Rainer Werner Fassbinder was probably Germany’s most significant post-war director. His swift and dramatic demise at the early age of 37 in 1982 left behind a vacuum in European filmmaking that has yet to be filled, as well as a body of unique, multi-layered and multifarious work of astonishing consistency and rigour. From 1969 onwards, Danish director and film historian Christian Braad Thomsen maintained a close yet respectfully distanced friendship with Fassbinder. Fassbinder – Lieben ohne zu fordern is based on his personal memories as well as a series of conversations and interviews he held with Fassbinder and his mother Lilo in the 1970s.
An extremely wealthy elderly man dying from cancer undergoes a radical medical procedure that transfers his consciousness to the body of a healthy young man but everything may not be as good as it seems when he starts to uncover the mystery of the body's origins and the secret organization that will kill to keep its secrets.
A cryptic message from Bond’s past sends him on a trail to uncover a sinister organization. While M battles political forces to keep the secret service alive, Bond peels back the layers of deceit to reveal the terrible truth behind SPECTRE.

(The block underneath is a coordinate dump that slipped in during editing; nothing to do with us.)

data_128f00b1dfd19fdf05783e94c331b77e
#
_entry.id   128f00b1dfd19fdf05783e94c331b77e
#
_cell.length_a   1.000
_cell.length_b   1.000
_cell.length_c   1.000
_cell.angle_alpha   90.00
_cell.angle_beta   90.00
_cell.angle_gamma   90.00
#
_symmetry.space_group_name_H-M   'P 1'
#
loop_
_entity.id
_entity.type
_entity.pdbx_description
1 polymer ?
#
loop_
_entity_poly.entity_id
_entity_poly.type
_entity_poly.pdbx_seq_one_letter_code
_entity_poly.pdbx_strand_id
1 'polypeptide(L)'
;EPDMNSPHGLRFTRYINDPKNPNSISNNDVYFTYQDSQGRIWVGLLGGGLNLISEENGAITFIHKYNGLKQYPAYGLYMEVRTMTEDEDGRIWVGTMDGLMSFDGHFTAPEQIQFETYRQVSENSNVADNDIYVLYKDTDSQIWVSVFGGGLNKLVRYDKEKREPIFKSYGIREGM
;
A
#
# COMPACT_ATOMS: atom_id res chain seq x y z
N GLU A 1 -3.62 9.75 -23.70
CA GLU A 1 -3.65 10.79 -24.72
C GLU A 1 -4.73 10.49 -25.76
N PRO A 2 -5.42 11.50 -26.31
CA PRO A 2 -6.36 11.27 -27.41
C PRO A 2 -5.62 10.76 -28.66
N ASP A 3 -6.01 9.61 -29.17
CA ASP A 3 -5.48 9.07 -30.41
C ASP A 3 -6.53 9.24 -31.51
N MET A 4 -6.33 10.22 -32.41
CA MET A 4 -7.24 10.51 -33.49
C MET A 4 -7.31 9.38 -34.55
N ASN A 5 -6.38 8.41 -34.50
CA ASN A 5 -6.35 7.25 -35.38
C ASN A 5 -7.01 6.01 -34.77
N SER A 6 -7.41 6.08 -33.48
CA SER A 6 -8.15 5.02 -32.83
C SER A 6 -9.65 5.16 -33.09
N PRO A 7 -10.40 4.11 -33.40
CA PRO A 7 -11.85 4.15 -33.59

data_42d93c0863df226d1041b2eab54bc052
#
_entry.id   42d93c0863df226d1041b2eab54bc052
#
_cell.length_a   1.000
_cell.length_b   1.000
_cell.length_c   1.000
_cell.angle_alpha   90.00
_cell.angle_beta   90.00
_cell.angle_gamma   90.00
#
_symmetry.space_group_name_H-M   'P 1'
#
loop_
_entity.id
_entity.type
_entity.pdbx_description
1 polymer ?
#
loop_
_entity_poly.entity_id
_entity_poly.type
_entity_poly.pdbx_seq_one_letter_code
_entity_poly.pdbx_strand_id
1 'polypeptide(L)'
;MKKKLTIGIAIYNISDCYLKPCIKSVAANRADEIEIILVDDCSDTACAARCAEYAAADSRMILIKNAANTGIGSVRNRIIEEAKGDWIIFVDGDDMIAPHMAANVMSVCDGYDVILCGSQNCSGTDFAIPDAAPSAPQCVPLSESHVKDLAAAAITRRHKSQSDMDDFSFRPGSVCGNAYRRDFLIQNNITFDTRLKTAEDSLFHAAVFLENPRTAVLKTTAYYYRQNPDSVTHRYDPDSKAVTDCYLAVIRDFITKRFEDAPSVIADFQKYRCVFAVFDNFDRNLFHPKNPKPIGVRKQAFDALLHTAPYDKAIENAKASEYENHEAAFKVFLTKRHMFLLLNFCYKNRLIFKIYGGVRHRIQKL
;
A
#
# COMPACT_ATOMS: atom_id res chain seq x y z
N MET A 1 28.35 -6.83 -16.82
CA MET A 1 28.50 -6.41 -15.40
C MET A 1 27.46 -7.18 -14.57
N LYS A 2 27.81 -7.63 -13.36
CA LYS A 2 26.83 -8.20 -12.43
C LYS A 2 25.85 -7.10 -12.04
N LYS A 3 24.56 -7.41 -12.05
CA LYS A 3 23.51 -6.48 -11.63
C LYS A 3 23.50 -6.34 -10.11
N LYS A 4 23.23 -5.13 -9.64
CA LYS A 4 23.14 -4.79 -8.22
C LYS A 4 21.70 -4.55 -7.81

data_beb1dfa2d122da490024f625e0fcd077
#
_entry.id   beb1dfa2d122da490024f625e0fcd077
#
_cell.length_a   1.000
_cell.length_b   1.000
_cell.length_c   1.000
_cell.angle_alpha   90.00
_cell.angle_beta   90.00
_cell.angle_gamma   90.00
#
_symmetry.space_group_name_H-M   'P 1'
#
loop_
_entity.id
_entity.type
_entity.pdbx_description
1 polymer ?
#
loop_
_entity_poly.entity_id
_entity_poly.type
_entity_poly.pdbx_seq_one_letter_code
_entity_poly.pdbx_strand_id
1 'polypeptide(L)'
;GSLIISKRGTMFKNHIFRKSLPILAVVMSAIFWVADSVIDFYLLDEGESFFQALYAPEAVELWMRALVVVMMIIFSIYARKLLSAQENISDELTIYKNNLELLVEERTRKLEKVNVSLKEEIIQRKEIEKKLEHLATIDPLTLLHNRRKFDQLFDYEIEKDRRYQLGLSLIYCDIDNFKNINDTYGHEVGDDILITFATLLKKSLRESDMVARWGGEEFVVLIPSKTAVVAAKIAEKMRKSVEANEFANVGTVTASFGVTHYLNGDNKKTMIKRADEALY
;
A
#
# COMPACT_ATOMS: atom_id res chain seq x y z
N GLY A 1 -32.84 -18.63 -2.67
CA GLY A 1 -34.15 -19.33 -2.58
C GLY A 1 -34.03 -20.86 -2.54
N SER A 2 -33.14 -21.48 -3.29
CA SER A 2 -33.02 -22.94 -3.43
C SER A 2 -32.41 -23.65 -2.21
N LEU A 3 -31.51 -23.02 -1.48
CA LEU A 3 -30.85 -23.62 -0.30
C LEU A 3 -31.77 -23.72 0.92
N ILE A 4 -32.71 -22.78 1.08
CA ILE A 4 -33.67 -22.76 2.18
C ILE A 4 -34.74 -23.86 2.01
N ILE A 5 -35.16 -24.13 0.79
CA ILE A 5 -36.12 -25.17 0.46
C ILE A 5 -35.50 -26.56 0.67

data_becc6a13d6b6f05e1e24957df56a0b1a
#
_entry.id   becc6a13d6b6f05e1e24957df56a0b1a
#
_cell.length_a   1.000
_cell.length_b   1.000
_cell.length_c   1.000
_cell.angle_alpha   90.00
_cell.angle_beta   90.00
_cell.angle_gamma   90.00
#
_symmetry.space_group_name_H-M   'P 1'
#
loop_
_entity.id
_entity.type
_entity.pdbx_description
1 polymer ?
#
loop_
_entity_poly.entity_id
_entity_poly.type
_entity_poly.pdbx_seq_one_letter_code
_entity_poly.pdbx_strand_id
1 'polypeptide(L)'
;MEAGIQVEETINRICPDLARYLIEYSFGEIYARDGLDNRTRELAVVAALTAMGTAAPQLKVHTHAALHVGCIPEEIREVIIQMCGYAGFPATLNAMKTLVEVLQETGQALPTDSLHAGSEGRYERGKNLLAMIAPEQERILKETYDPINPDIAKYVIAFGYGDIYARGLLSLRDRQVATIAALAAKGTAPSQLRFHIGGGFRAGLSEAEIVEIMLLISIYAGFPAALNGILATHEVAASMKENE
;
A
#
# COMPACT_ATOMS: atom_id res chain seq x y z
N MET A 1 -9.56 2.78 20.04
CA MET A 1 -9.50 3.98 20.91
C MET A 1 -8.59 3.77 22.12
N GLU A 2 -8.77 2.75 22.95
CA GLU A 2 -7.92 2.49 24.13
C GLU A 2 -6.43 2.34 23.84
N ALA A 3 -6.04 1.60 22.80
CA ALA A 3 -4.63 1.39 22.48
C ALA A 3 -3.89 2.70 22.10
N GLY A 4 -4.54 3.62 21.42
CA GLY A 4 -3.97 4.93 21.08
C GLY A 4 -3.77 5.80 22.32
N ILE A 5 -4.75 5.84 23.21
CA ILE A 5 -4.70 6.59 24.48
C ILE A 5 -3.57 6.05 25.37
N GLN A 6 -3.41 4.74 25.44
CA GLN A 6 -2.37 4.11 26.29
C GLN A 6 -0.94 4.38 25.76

A psychic doctor, John Clancy, works with an FBI special agent in search of a serial killer. After having lived in isolation for two years, since the death of his daughter, Clancy is asked by his friend Joe, an FBI special agent to help him solve several murders committed by a serial killer.
The story of a super-secret spy organization that recruits an unrefined but promising street kid into the agency's ultra-competitive training program just as a global threat emerges from a twisted tech genius.
Have you watched Fassbinder: Love Without Demands yet? What did you think about it?